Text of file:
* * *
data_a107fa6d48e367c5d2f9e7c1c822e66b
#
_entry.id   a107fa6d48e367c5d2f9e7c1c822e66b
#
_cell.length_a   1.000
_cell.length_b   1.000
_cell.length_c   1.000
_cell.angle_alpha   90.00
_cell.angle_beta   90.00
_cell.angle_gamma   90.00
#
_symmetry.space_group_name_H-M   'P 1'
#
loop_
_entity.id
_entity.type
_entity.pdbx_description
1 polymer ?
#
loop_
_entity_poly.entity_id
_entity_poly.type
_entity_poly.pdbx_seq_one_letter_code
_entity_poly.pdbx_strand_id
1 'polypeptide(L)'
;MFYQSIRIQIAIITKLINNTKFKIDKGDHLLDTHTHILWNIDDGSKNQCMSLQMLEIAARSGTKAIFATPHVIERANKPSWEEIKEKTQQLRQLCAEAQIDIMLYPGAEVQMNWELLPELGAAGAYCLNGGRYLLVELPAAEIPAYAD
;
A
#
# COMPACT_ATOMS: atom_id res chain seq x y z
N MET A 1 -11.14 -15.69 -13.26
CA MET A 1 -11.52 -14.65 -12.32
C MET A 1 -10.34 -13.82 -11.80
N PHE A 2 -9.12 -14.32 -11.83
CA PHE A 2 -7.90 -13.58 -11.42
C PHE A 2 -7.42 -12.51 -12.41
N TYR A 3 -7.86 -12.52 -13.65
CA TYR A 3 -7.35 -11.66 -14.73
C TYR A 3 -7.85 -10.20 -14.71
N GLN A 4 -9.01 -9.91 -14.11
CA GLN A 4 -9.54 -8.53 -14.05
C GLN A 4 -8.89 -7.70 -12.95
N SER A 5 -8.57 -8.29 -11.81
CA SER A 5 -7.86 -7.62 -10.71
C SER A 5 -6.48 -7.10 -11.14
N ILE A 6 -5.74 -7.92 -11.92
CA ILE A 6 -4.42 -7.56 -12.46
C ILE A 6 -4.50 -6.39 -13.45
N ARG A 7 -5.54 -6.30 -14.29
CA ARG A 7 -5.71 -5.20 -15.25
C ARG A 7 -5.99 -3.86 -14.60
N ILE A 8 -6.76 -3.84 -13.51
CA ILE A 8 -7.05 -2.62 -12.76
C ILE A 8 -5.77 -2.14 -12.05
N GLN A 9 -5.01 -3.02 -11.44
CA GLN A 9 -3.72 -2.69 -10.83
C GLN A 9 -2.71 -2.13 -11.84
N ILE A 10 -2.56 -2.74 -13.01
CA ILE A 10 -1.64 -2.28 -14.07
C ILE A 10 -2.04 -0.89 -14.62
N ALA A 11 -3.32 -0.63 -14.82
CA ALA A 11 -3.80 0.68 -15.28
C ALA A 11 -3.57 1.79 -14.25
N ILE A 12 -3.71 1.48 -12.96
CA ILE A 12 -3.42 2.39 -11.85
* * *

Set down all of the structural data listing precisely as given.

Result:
data_a107fa6d48e367c5d2f9e7c1c822e66b
#
_entry.id   a107fa6d48e367c5d2f9e7c1c822e66b
#
_cell.length_a   1.000
_cell.length_b   1.000
_cell.length_c   1.000
_cell.angle_alpha   90.00
_cell.angle_beta   90.00
_cell.angle_gamma   90.00
#
_symmetry.space_group_name_H-M   'P 1'
#
loop_
_entity.id
_entity.type
_entity.pdbx_description
1 polymer ?
#
loop_
_entity_poly.entity_id
_entity_poly.type
_entity_poly.pdbx_seq_one_letter_code
_entity_poly.pdbx_strand_id
1 'polypeptide(L)'
;MFYQSIRIQIAIITKLINNTKFKIDKGDHLLDTHTHILWNIDDGSKNQCMSLQMLEIAARSGTKAIFATPHVIERANKPSWEEIKEKTQQLRQLCAEAQIDIMLYPGAEVQMNWELLPELGAAGAYCLNGGRYLLVELPAAEIPAYAD
;
A
#
# COMPACT_ATOMS: atom_id res chain seq x y z
N MET A 1 -11.14 -15.69 -13.26
CA MET A 1 -11.52 -14.65 -12.32
C MET A 1 -10.34 -13.82 -11.80
N PHE A 2 -9.12 -14.32 -11.83
CA PHE A 2 -7.90 -13.58 -11.42
C PHE A 2 -7.42 -12.51 -12.41
N TYR A 3 -7.86 -12.52 -13.65
CA TYR A 3 -7.35 -11.66 -14.73
C TYR A 3 -7.85 -10.20 -14.71
N GLN A 4 -9.01 -9.91 -14.11
CA GLN A 4 -9.54 -8.53 -14.05
C GLN A 4 -8.89 -7.70 -12.95
N SER A 5 -8.57 -8.29 -11.81
CA SER A 5 -7.86 -7.62 -10.71
C SER A 5 -6.48 -7.10 -11.14
N ILE A 6 -5.74 -7.92 -11.92
CA ILE A 6 -4.42 -7.56 -12.46
C ILE A 6 -4.50 -6.39 -13.45
N ARG A 7 -5.54 -6.30 -14.29
CA ARG A 7 -5.71 -5.20 -15.25
C ARG A 7 -5.99 -3.86 -14.60
N ILE A 8 -6.76 -3.84 -13.51
CA ILE A 8 -7.05 -2.62 -12.76
C ILE A 8 -5.77 -2.14 -12.05
N GLN A 9 -5.01 -3.02 -11.44
CA GLN A 9 -3.72 -2.69 -10.83
C GLN A 9 -2.71 -2.13 -11.84
N ILE A 10 -2.56 -2.74 -13.01
CA ILE A 10 -1.64 -2.28 -14.07
C ILE A 10 -2.04 -0.89 -14.62
N ALA A 11 -3.32 -0.63 -14.82
CA ALA A 11 -3.80 0.68 -15.28
C ALA A 11 -3.57 1.79 -14.25
N ILE A 12 -3.71 1.48 -12.96
CA ILE A 12 -3.42 2.39 -11.85